Dash was returned to his breeder, Linda Larsen, because he chased the cat. I was lucky to get him. This is us at an obedience trial.

Dash was returned to his breeder, Linda Larsen, because he chased the cat. I was lucky to get him. This is us at an obedience trial.

So, we are in limbo on this….but this  is how the whole issue of puppy mills stands right now:  more and more pet shops around the country are seeing  that the activists are right.   I know this because I  susbscribe to several pet industry publications.  Pet stores might be able to source  healthy,well bred puppies from Hunte Corp, but bottom line is, no matter how physiologically healthy these pups are, they  are stressed out, not socialized, and they are still being sold as livestock to anyone with a credit card.  Ethical hobby breeders who love their dogs  do not sell for resale. It doesn’t happen.  In fact, there are many breeders who are  thisclose to being puppy mills, as they are commercial breeders….but they  would never think of selling for resale: they still want to meet the buyers—even if it is just over the internet—and they still want the dog back no matter how old it is if the buyer no longer wants it.  AND—-many of the  puppy mills are closing.  The breeders are retiring, they are being raided (even though we have yet to have a president appoint a USDA director who will enforce the laws we have), and, thanks to  social media, we can  probably get them closed down in the next several years.

What we are not addressing are the  breeders taking their place:  the backyard breeders which are  smaller puppy mills. They are all over  Craigslist, E-Bay, Amazon, and a few other selling sites.  Sometimes they post in  newspapers, but the internet is the new way to sell.  We have to get  them. Their dogs may or may not be  better cared for, but, because of their selling practices, these are the dogs that end up in animal shelters.  If we want this to be a NO-KILL NATION, we have to make sure there are fewer dogs.  To do that, we have to let these breeders know that we are on to them, and we intend to make them responsible.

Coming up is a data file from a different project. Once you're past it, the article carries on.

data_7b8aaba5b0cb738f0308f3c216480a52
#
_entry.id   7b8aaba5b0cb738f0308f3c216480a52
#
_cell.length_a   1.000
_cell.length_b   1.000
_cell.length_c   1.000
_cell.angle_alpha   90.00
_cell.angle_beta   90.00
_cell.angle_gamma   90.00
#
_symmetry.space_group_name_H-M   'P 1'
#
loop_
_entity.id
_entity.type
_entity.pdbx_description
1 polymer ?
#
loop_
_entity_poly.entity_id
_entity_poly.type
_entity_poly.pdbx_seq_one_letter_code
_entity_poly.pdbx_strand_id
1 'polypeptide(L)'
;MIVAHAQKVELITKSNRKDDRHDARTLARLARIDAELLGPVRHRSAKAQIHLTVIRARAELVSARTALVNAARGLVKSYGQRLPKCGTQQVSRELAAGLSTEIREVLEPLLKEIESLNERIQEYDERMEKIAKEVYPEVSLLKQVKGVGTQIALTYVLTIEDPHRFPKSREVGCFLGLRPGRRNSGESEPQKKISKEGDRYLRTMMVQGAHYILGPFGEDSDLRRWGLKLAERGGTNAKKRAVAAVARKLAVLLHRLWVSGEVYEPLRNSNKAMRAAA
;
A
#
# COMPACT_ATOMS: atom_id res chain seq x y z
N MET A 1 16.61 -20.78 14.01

So, I am drafting a law.  However, I have to get  politicians to  promote this law, and I have to get  activists—or at least people concerned about  humane treatment of animals and pet surplus—to  advocate for this law.

I am not a political science major, but I have seen what social media has  done in the past several years.  Sea World  is  going to stop breeding whales (and may shut down altogether) due to negative publicity.  Ringling Brothers circus is retiring its elephants,  people know it is gauche to wear fur, to buy products tested on animals, and  to give a live animal as a gift.  More people understand that people who   are habitually violent most likely started by being cruel to animals and they see the link.  Because so many of us have posted about these issues on Facebook, we are getting across.

A Trip to Africa Changed my Life: a continuation of the blogs on Malawi/Zambia 2016

March 11, 2016

busstation LuWhat does being a  developed country mean?  Why are some counties so poor, and others, which started on the road to development at the same time, doing so well?

These were  the questions I had when I traveled to Africa (Tanzania) for the first time, in 1985.  At the time, Tanzania had a 90+% literacy rate. So, why were there no roads, and if there was nothing to buy, why was inflation so  bad?
Being so inspired to learn the answer,  having seen people working incredibly hard with nothing to show for it, I returned to America, took College Level Examination Program Exams( https://en.wikipedia.org/wiki/College_Level_Examination_Program ),  enrolled in college, and started studying Africa area studies and international development.

The indicators of ‘development’ are : a literate populace,  access to health care and communication, infrastructure to aid economic vitality, a low infant mortality rate, and an ability  for adults to return to their communities the economic investment made in them.  So, how is it that Malaysia and Thailand seem to be doing much better than, say …Greece?  Or so many countries in Africa?

central malawi2The short answer is political will.  The answer gets more complicated  because of  western (oh, hell, American and the European)aid, which  keeps  people engaged in corruption and malfeasance in power.  These are sovereign states.  We have an embarrassing track record of intervening—in fact, in assassinating, elected leaders whom  WE (face it—our tax dollars at work) felt were governing not in OUR interests.    Yet, for all the meddling we’ve done, and the billions USAID has given, we don’t have  much to show for it. We don’t have to go back forever, but just to after the end of World War II.